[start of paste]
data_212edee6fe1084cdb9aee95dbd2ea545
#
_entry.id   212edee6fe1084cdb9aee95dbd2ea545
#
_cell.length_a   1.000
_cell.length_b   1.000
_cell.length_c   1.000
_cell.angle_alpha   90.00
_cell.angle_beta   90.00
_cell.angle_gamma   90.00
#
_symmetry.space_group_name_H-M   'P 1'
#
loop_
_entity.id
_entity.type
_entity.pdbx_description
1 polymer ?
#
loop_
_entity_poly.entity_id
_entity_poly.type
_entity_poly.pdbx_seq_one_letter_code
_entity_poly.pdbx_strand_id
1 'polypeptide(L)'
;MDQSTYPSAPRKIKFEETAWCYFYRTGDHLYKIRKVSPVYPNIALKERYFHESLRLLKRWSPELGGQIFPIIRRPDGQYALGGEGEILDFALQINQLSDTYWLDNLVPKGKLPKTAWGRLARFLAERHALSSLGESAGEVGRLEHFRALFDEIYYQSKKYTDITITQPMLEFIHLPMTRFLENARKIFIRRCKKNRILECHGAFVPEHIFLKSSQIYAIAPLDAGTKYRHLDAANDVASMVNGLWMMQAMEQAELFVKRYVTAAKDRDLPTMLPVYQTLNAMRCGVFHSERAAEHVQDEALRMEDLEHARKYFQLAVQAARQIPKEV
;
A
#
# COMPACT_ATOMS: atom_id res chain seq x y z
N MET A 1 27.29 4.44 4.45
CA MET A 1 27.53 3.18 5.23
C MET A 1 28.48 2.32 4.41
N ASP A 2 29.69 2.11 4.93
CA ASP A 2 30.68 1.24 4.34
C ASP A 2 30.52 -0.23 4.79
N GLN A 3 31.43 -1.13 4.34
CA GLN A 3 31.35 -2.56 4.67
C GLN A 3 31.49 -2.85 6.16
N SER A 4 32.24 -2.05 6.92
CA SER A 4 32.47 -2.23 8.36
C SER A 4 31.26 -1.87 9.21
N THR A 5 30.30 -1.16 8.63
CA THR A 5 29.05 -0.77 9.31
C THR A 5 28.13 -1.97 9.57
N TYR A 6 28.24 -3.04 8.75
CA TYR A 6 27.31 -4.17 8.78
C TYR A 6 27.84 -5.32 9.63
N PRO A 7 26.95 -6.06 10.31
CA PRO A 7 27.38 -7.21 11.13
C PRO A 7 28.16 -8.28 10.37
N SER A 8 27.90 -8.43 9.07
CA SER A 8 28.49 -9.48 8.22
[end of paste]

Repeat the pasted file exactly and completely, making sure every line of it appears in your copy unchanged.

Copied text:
data_212edee6fe1084cdb9aee95dbd2ea545
#
_entry.id   212edee6fe1084cdb9aee95dbd2ea545
#
_cell.length_a   1.000
_cell.length_b   1.000
_cell.length_c   1.000
_cell.angle_alpha   90.00
_cell.angle_beta   90.00
_cell.angle_gamma   90.00
#
_symmetry.space_group_name_H-M   'P 1'
#
loop_
_entity.id
_entity.type
_entity.pdbx_description
1 polymer ?
#
loop_
_entity_poly.entity_id
_entity_poly.type
_entity_poly.pdbx_seq_one_letter_code
_entity_poly.pdbx_strand_id
1 'polypeptide(L)'
;MDQSTYPSAPRKIKFEETAWCYFYRTGDHLYKIRKVSPVYPNIALKERYFHESLRLLKRWSPELGGQIFPIIRRPDGQYALGGEGEILDFALQINQLSDTYWLDNLVPKGKLPKTAWGRLARFLAERHALSSLGESAGEVGRLEHFRALFDEIYYQSKKYTDITITQPMLEFIHLPMTRFLENARKIFIRRCKKNRILECHGAFVPEHIFLKSSQIYAIAPLDAGTKYRHLDAANDVASMVNGLWMMQAMEQAELFVKRYVTAAKDRDLPTMLPVYQTLNAMRCGVFHSERAAEHVQDEALRMEDLEHARKYFQLAVQAARQIPKEV
;
A
#
# COMPACT_ATOMS: atom_id res chain seq x y z
N MET A 1 27.29 4.44 4.45
CA MET A 1 27.53 3.18 5.23
C MET A 1 28.48 2.32 4.41
N ASP A 2 29.69 2.11 4.93
CA ASP A 2 30.68 1.24 4.34
C ASP A 2 30.52 -0.23 4.79
N GLN A 3 31.43 -1.13 4.34
CA GLN A 3 31.35 -2.56 4.67
C GLN A 3 31.49 -2.85 6.16
N SER A 4 32.24 -2.05 6.92
CA SER A 4 32.47 -2.23 8.36
C SER A 4 31.26 -1.87 9.21
N THR A 5 30.30 -1.16 8.63
CA THR A 5 29.05 -0.77 9.31
C THR A 5 28.13 -1.97 9.57
N TYR A 6 28.24 -3.04 8.75
CA TYR A 6 27.31 -4.17 8.78
C TYR A 6 27.84 -5.32 9.63
N PRO A 7 26.95 -6.06 10.31
CA PRO A 7 27.38 -7.21 11.13
C PRO A 7 28.16 -8.28 10.37
N SER A 8 27.90 -8.43 9.07
CA SER A 8 28.49 -9.48 8.22